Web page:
By Eric T. Baker
When considering whether to buy Sniper Art of Victory from City Interactive for the PC, it is worth remembering that the game only costs $20.00. You can’t go into it expecting the polish and depth you’d find in a $60 title from Electronic Arts. This game sets its sights a little lower and much more narrowly than something like Medal of Honor, but the target is the same. The designers want to put you into WWII, staring down the barrel of a gun.
In this case, the gun is one of a variety of sniper’s rifles. You take the role of an Allied sniper, cut off behind German lines, who must nevertheless complete a variety of missions in relation to various battles. Not surprisingly, the mechanic in all of these missions is to creep across the map, pausing in auspicious spots to take head shots at any enemy soldiers who happen to be in the way. Close combat is discouraged since the enemy guns will usually kill in a single shot. Stay hidden and kill at range is the winning strategy.
The game models breathing, bullet drop, and wind in its shooting mechanic. The view in the sight actually undulates unless you hold down the “hold breath” key. On Harder difficulties, you must guess at wind and bullet drop, but on Easy the game displays a dot that shows where the bullet is actually going. Overall, this is pretty familiar ground; lots of WWII games have included sniping missions, but if you really enjoyed those, here is a game that is all about them and at a bargain price.
When it comes to WWII tank battles, everyone knows of Kursk. Less well known is Operation Bagration, the Soviet offensive of 1944 where the Russians unleashed 4,000 tanks against the German Army which had only half as many tanks to stand against them. The result was the worst German defeat of the war as the Soviets recaptured all their territory back to their 1941 borders. It is amid this battle that WWII Battle Tanks: T-34 vs. Tiger from Lighthouse Interactive for the PC is set.
The focus of the game is tank vs. tank combat. There is no attempt to have you command that battle at a strategic level. Instead, you can choose either the Russian or German campaign. In each, you take on various missions while commanding a single tank. The tanks in the game are T-34/85, T-34/76, Tiger, Sk.Kfz.251, M3A1,ZIS-5, Opel Blitz, ZIS-3, Pak. 40, IL-2, and FW-190. In each, you can switch between a third-person view of the tank and three different first-person views: driver, gunner, and commander.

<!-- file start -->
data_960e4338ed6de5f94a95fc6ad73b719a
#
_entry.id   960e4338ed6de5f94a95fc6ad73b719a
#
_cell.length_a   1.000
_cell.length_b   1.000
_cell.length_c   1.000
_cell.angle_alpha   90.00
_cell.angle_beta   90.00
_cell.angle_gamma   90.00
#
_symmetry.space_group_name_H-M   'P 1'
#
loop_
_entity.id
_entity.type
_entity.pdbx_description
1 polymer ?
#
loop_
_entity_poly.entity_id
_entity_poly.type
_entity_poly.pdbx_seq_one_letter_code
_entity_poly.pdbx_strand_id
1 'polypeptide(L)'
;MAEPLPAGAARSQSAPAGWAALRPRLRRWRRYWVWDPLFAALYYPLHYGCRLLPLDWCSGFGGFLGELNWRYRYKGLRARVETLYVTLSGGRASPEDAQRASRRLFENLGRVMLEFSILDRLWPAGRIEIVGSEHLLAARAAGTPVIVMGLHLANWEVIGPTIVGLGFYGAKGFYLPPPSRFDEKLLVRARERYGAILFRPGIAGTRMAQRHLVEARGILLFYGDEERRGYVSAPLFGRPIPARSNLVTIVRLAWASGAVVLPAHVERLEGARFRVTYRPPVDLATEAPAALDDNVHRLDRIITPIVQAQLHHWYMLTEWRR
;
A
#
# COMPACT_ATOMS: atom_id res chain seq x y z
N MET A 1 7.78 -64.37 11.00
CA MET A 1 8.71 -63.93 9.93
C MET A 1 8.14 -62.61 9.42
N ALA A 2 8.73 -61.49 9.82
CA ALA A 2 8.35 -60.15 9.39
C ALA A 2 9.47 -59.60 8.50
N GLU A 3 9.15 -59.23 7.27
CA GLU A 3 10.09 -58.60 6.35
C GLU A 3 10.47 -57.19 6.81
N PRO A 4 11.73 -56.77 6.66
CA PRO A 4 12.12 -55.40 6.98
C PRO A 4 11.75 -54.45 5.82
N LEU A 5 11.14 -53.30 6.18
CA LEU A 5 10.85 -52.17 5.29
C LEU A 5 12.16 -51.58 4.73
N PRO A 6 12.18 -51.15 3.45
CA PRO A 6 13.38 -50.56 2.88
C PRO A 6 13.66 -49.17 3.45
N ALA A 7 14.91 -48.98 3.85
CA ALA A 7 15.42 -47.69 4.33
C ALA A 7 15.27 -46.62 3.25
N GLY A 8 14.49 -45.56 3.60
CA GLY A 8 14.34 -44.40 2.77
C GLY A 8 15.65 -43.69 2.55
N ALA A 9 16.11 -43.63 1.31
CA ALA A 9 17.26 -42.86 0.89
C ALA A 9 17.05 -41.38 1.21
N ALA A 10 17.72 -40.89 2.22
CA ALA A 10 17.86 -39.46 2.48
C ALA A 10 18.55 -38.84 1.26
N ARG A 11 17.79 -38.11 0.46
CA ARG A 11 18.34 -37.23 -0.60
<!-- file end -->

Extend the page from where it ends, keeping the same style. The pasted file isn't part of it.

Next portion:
While the graphics and animation of the game are good, the AI is not all that you will want. Enemy tanks don’t always maneuver as they should for best effect and Allied tanks don’t always support you when they should. Fortunately there is a multiplayer mode for up to 16 players that is much more challenging. The game also supports the TrackIR game accessory which gives you hands-free control over the view from all three first-person locations.
WWII General Commander is a new game engine from Games GI for the PC. The first release to use this game engine is Operation: Watch on the Rhine which models the Battle of the Bulge at the battalion level. You can take either side and fight either short, medium, or long scenarios modeling the historical events of the battle. The geographic scale of the game is close to accurate and the game is played in real time. There is no “foraging” as in a traditional RTS, but supply plays a large role in the game.
One of the things that sets WWIIGC apart from other video games is that for each battalion it tracks both its strength and its efficiency. Strength is how much of the unit is still physically intact and efficiency is how much of that strength it can actually use. Units that have been beaten up are at lower efficiency and those that are out of supply can’t recover efficiency. Attack a unit that is at 20% or less efficiency and it retreats to a rally point you have set. Attack a unit that is at zero efficiency and it surrenders. This is an ambitious and interesting take on a strategic modeling of the war.